The Burnout Society: Why so tired?
The Burnout Society/Byung-Chul Han; translated by Erik Butler (2015), Stanford University Press ©
Translation of Müdigkeitsgesellschaf by Byung-Chul Han (2010) MSB Matthes & Seitz Berlin Verlag ©
Review by Adrian Petrice and Samuel Johns
“The capitalist economy absolutizes survival. It is not concerned with the good life”.
Byung-Chul Han shocks us with this thought. The essence of capitalism is: Survival.
Where can we go from here?
The Burnout Society, from Korean-born and Berlin-residing philosopher Byung-Chul Han, was first published in 2010 and translated into English in 2015. It tackles one of the most talked about issues of work in the 21st century. Increasingly, workers complain of “burnout” and “brownout”. “What is brownout,” you ask? The painful, long-term drowning in innumerable tasks, operations, projects, and to-do lists at work, that can lack meaning, purpose, and significance. All direction evaporates. All sense of purpose fades, and tasks become futile, work becomes pointless.
Han tackles this controversial subject in three distinct areas:
- The profound boredom of late modernity
- Brewing a society of tiredness
- Burnout, survival, and the inner logic of achievement
In this piece, we look at what he says about tiredness.
Brewing a society of tiredness
From a malaise of boredom – driven to distraction by hyperattention – brews a society of tiredness; exhausted and apathetic.
To show how we are building this society of tiredness, Han launches his argument from the basis of our achievement society.
He writes: “as a society of activeness [or Aktivgesellschaft], achievement society is slowly developing into a doping society. In the meanwhile, the negative expression of brain doping has been replaced by neuro-enhancement. Doping makes it possible to achieve without achieving, so to speak.”
To illustrate his point, Han gives two practical examples. A surgeon able to operate with greater concentration by using neuro-enhancers would make fewer mistakes and be able to save more lives. In this scenario, the general use of neuro-enhancers is not viewed as a problem. One need only to ensure fairness by making neuro-enhancers available to everyone. However, if doping were also permitted in sports, it would degrade sport into a mere pharmaceutical race. For all that, simple prohibition cannot prevent both the body and the human being as a whole from becoming a performance-machine that is supposed to function without disturbance and maximise achievement.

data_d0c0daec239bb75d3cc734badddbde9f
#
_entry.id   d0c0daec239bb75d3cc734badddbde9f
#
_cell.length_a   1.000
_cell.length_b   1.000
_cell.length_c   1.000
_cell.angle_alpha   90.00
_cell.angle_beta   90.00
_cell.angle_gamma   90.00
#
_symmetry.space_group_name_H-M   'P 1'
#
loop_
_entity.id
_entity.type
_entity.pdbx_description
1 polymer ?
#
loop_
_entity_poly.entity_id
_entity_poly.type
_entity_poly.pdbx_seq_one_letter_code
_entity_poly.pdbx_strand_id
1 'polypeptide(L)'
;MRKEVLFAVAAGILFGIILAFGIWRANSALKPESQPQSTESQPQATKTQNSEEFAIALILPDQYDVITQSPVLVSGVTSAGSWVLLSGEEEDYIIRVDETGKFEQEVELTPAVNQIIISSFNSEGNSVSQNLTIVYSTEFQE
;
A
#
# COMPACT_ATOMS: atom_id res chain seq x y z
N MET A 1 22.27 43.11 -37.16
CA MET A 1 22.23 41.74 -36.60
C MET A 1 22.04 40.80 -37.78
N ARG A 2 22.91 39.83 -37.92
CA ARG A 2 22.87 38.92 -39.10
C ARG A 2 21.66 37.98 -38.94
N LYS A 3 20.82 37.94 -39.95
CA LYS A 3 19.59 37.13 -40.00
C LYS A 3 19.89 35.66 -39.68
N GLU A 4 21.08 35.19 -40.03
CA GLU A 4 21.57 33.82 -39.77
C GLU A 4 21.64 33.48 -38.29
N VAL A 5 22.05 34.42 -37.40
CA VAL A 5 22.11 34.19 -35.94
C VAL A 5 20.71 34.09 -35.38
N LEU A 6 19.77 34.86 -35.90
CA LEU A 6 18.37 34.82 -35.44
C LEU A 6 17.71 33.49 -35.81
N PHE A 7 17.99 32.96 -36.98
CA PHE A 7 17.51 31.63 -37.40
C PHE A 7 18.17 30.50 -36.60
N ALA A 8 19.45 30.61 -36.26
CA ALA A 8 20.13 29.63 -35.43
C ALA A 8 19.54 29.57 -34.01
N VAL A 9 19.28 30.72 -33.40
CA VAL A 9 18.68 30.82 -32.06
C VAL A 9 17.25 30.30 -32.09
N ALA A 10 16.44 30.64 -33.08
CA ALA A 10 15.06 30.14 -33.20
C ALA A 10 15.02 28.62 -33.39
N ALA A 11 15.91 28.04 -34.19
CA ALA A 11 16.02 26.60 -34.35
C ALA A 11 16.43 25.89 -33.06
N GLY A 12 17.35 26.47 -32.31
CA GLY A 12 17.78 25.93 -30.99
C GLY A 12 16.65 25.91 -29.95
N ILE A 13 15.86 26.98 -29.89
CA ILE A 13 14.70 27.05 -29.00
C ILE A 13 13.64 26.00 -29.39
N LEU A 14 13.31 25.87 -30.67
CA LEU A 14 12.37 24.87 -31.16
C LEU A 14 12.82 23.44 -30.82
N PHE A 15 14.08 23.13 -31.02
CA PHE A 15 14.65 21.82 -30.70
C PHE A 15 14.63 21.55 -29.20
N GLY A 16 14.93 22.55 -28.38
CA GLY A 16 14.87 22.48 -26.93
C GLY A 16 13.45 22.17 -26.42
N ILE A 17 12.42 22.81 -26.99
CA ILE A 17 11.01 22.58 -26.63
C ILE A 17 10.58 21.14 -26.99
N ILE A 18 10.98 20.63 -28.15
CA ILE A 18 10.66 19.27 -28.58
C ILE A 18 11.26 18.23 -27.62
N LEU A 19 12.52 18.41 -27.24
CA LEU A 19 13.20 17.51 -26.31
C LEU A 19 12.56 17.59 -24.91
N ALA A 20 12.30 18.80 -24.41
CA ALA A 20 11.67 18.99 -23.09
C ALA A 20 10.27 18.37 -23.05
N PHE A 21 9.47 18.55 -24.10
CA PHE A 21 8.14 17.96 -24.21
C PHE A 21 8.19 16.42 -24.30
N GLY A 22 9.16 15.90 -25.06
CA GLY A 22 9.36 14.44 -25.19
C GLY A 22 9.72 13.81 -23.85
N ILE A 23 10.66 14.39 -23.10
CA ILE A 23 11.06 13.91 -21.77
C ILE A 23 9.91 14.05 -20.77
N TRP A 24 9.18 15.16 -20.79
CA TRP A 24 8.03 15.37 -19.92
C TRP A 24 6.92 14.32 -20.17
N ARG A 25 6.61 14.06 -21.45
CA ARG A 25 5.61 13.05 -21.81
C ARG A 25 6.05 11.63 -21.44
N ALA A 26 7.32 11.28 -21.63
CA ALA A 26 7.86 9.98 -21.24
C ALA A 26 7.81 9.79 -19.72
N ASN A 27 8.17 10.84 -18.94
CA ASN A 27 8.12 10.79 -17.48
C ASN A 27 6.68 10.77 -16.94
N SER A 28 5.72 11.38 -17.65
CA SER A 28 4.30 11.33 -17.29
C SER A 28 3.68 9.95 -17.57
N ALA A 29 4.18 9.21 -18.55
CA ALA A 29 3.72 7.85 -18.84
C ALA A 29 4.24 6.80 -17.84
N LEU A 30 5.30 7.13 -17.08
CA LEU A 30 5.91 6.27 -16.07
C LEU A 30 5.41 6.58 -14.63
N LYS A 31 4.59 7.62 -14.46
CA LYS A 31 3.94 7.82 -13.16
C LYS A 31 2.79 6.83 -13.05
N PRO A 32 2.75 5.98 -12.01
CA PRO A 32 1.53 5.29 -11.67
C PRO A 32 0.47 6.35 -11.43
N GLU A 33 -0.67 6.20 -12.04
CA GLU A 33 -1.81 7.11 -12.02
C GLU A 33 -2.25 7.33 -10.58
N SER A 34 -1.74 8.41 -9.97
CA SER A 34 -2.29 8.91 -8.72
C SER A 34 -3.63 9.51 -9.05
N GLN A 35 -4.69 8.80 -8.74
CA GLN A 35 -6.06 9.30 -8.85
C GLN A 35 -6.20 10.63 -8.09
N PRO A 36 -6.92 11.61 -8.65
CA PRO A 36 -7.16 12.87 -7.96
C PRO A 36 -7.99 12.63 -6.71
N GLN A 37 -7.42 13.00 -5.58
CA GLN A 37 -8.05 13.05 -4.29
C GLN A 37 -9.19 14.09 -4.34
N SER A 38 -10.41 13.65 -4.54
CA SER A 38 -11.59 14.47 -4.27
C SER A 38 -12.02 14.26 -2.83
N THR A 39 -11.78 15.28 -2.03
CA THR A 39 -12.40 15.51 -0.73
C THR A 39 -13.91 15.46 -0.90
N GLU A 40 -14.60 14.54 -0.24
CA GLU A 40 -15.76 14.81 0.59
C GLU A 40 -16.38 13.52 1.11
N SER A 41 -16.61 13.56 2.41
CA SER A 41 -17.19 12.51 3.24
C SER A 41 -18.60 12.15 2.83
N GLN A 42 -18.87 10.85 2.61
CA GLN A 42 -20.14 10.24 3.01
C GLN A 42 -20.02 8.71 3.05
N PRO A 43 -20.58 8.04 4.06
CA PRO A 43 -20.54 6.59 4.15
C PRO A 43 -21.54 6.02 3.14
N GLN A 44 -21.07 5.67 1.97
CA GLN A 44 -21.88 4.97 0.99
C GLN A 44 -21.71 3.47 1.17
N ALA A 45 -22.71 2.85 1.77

The underlying question is therefore one of telos, of ultimate aim. What is the purpose of all this effort? Why maximise achievement to this end? Why pursue function without disturbance, to what end?
“the society of achievement and activeness is generating excessive tiredness and exhaustion.”
Han calls the logical extreme of this “we-tiredness” – in other words “I am not tired of you, but rather I am tired with you.”
In Han’s view “the tiredness of exhaustion is the tiredness of positive potency,” meaning that
we get tired simply because we know about so many things we could do, but at the same time we are incapable of doing them.
On the contrary, “tiredness that inspires is tiredness of negative potency, namely of not-to”: I could do this and that, but I decide not to.
Being tired is not the problem; the problem is that the kind of tiredness that our society brews is one of exhaustion; it is no longer in tune with rhythms of rest which can renew inspiration in us.
Sabbath: a refuge from restlessness
In the Jewish and Christian traditions, this is well understood by the Biblical law of the Sabbath. The word Sabbath originally meant “stopping” [or aufhören in German, which evokes the action of ‘hearing out’]. Hence, Sabbath is a day of not-to. It is a matter of interval, of ‘in-between time’ [or Zwischenzeit] when we decide not to be active.
Furthering this thought with the ideas of Heidegger,
Sabbath is a day free of all in-order-to, of all care.
After He created it, God declared the Seventh Day holy (i.e., special, unique, unlike the rest, one of a kind—sacred). That is, the day of in-order-to is not sacred, but rather the day of not-to, a day on which the use of the useless proves possible. The Biblical mandate of Sabbath is therefore quite shocking. God is ordaining as sacred not the days of “in-order-to” but rather the days of “not-to,” of stopping and of interval, of care and of useless provision.
Han argues convincingly, then, that the company inspiring not-doing for one day a week, by upholding the rule of non-working Sundays or weekends, or special Sunday hours, stands in direct opposition to the society of activity and restlessness.
*** Readability (3/5): accessible language and yet profound, philosophical arguments
**** Application (4/5): we all deal with work in late-modern society; burnout can apply to us all
**** General Appeal (4/5): highly recommended as an introduction to this topic
*** Commitment (3/5): Weekend read or major commitment? Eminently readable
**** Challenge (4/5): a good read, though philosophical, and thus intellectually challenging
**** Recommendation (4/5): read it, enjoy it, ponder it, and savour it!